The silly season is over, thank God. We are back to regular programming on the ABC. When you’re a single and 50, that’s no small thing. First cab off the rank for my 2018 viewing was a new season of Australian Story. I am a fan of this show. The relentlessly upbeat attitude of some farmer who has had their arms chopped off in a threshing machine may irritate, but there is still something compelling about real people telling real stories.
And let’s face it, I am a political tragic. Last week’s episode about Christine Forster was, naturally, a no-brainer. Forster is a Liberal Councillor for the City of Sydney, but she is more famous for being the sister of former Prime Minister Tony Abbott.
And for those who have been living under a rock for the last few years, Forster was also a vocal campaigner for same-sex marriage. Earlier this year, she was on stage at the Sydney celebration of the Postal Vote, where I was a face in the crowd.
Forster is what some of us tactfully call a “late bloomer”. That is, she was married with kids (four!) before she became a lesbian. Apparently she met her partner Virginia Flitcroft at a day care centre, while dropping off their respective children.
“We had an affair,” Forster confesses in Australian Story. “I’m certainly not proud of that. I wish that we hadn’t, but that’s what happened.”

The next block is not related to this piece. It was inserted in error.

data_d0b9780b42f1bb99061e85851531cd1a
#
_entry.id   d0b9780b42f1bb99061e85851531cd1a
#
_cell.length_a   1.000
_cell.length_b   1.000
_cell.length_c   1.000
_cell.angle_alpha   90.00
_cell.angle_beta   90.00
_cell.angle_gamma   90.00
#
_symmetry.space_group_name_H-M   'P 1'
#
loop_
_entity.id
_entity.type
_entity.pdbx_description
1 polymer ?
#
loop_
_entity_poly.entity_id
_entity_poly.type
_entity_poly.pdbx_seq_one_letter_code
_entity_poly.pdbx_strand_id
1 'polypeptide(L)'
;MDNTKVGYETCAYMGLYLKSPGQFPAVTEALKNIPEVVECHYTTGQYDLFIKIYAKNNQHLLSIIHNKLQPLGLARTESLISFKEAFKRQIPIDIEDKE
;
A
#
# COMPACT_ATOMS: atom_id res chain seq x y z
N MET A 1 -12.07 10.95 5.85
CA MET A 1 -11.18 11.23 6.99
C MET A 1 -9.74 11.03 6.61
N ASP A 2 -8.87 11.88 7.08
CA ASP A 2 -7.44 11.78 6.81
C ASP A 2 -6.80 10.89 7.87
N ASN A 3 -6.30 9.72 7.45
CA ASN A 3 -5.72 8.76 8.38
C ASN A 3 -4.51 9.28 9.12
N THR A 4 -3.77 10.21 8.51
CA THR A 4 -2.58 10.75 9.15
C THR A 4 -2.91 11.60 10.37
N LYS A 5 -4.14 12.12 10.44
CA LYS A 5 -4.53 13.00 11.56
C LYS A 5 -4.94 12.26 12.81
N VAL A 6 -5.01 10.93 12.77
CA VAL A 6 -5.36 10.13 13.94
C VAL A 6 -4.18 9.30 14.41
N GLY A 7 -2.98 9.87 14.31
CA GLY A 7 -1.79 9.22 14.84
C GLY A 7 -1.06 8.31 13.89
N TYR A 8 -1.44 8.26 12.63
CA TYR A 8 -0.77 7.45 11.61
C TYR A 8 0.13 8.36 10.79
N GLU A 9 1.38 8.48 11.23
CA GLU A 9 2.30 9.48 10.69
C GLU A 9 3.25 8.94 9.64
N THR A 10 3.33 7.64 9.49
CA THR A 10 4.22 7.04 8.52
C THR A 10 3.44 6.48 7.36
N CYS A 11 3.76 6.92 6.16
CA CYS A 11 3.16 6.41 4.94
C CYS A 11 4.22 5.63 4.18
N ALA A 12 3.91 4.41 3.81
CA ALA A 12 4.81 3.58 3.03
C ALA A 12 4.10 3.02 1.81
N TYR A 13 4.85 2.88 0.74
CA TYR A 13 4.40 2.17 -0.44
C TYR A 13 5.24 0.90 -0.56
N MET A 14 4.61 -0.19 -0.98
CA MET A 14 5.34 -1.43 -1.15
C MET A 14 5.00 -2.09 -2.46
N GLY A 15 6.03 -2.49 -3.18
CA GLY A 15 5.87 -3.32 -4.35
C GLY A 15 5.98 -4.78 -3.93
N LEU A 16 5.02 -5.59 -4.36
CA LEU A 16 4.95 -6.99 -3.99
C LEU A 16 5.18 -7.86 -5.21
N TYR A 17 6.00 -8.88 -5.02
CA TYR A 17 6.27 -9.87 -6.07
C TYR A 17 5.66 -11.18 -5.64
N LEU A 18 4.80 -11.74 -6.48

Forster’s confession came in the same week as revelations of Deputy PM Barnaby Joyce’s affair with a staffer. Joyce’s behaviour has attracted much condemnation, particularly from the left. ‘Barnaby Joyce doesn’t know the meaning of marriage!’ screams one link on my Facebook feed. Au contraire, I think; I am sure he understands it very well indeed. The reaction to Joyce’s indiscretion makes me uncomfortable, not least because I have been on both sides of the moral Passchendaele of infidelity. Those episodes left me with nothing but an appreciation of my capacity to behave badly and more usefully, a reluctance to judge.
Yet Forster’s revelation attracted not a murmur. Despite being a Liberal Forster is, it seems, a different case. She is one of us, at least to the extent that she is a lesbian. And Forster’s affair was set in the context of a journey to an authentic sexuality, which makes it ok. Her former husband, whose feelings of disappointment and betrayal were likely equal to those of Mrs Joyce, is invisible. He was dumb enough to marry a lesbian, after all.
But it is the story of Forster’s lesbianism, and her joyous marriage, that really interested me. I’m not so naïve as to think that Australian Story is more than just that, a story – constructed, with the fingerprints of its makers fully visible. But what does it tell us about what it means to be a lesbian now, in this modern, equality-loving Australia?